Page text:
Using your hands, quickly pat the dough until it is about an inch thick. Cut the biscuits out of the dough and place on the baking sheet and brush with melted butter or cream. Bake for 13 to 18 minutes or until golden brown.
The biscuits are best eaten immediately, split open with a thick smear of softened butter or as a mini-sandwich of Serrano ham, sliced manchego, and a touch of mayonnaise to bind it all together.
— Adapted from “InterCourses: An Aphrodisiac Cookbook” (Terrace Publishing, $29.95) by Martha Hopkins and Randall Lockridge
Black Pepper Biscuits
Carrie Moray knew her mom, Callie’s, biscuits were something special, but little did she know when she opened a biscuit business in 2007 based on Callie’s signature recipe that she’d land on the Martha Stewart show and get her own cookbook.
This fall, Moray published “Callie’s Biscuits and Southern Traditions: Heirloom Recipes from Our Family Kitchen” (Atria Books, $30), which features her mom’s famous recipe. The distinguishing ingredient here is the cream cheese, and this black pepper adaptation is just one of many featured in the book. You’ll also find plenty of non-biscuit recipes, too, like roasted pimento cheese chicken and split pea soup with biscuit croutons.
2 cups self-rising flour (White Lily preferred), plus more for dusting
1 1/2 to 2 Tbsp. coarsely ground black pepper (more or less to taste)
5 Tbsp. butter (4 Tbsp. cut in small cubes, at room temperature, and 1 Tbsp. melted)
1/4 cup cream cheese, at room temperature
3/4 cup whole buttermilk (may substitute low-fat buttermilk)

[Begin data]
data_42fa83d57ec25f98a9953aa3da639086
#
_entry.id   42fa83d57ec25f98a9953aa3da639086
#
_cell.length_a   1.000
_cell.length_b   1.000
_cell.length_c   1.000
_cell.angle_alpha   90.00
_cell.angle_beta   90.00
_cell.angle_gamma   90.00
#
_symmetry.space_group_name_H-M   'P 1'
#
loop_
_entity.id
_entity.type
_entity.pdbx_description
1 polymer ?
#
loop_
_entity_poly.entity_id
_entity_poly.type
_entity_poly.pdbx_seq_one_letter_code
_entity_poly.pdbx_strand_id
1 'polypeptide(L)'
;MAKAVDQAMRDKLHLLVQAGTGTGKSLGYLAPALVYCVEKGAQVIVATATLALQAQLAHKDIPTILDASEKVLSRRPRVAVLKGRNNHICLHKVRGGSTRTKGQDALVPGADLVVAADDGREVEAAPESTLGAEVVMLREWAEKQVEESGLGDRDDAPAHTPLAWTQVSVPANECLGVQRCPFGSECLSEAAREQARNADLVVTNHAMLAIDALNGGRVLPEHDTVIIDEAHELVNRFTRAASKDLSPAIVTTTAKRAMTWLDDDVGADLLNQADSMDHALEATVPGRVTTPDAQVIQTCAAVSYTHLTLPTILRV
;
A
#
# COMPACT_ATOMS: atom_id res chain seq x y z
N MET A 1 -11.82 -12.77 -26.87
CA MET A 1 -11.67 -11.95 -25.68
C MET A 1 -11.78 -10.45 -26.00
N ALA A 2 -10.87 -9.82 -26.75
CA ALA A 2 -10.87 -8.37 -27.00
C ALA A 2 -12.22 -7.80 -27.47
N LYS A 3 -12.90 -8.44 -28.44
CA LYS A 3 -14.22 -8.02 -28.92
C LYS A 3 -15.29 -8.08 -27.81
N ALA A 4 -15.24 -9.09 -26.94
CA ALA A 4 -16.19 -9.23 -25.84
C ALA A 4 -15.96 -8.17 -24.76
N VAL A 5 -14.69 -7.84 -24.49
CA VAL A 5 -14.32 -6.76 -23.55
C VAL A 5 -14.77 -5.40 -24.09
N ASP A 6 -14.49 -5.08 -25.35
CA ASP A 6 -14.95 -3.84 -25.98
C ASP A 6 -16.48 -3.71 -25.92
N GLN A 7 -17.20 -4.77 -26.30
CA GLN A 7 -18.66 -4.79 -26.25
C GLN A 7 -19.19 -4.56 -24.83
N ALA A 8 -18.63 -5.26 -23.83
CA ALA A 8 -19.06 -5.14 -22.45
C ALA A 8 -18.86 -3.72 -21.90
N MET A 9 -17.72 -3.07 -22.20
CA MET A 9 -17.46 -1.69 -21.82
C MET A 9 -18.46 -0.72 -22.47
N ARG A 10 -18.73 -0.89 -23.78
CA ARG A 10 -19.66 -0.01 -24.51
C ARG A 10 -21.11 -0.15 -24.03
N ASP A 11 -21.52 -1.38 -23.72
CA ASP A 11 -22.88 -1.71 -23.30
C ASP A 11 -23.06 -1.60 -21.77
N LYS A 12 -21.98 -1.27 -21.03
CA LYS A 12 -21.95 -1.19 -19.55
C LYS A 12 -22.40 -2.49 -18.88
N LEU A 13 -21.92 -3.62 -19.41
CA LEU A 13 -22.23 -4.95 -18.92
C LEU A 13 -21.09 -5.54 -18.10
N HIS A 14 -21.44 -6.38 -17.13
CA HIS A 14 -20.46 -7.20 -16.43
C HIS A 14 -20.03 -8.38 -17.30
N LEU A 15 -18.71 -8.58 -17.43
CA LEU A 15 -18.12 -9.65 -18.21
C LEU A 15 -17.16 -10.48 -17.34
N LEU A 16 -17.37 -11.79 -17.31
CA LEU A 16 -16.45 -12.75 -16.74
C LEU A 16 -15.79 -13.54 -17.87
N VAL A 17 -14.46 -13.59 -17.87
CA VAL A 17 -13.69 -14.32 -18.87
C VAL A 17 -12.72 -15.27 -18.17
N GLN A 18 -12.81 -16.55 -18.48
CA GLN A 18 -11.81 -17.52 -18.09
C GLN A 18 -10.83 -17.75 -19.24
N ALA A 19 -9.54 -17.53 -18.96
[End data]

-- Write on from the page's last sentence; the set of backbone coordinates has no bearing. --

Topping: 1 1/2 tsp. kosher salt and 1 1/2 tsp. coarsely ground black pepper, mixed
Preheat the oven to 500 degrees. Make sure the oven rack is in the middle position.
Measure the flour into a large bowl. Mix in the pepper to distribute evenly. Incorporate the cubed butter and then the cream cheese into the flour, using your fingers to “cut in” the butter and cheese until the mixture resembles cottage cheese. It will be chunky with some loose flour.
Make a well in the center. Pour in the buttermilk and, using your hands, mix the flour into the buttermilk. The dough will be wet and messy.
Sprinkle flour on top of the dough. Run a rubber spatula around the inside of the bowl, creating a separation between the dough and the bowl. Sprinkle a bit more flour in this crease.
Flour a work surface or flexible baking mat very well. With force, dump the dough from the bowl onto the surface. Flour the top of the dough and the rolling pin. Roll out the dough to ½-inch thickness into an oval shape. (No kneading is necessary — the less you mess with the dough, the better.)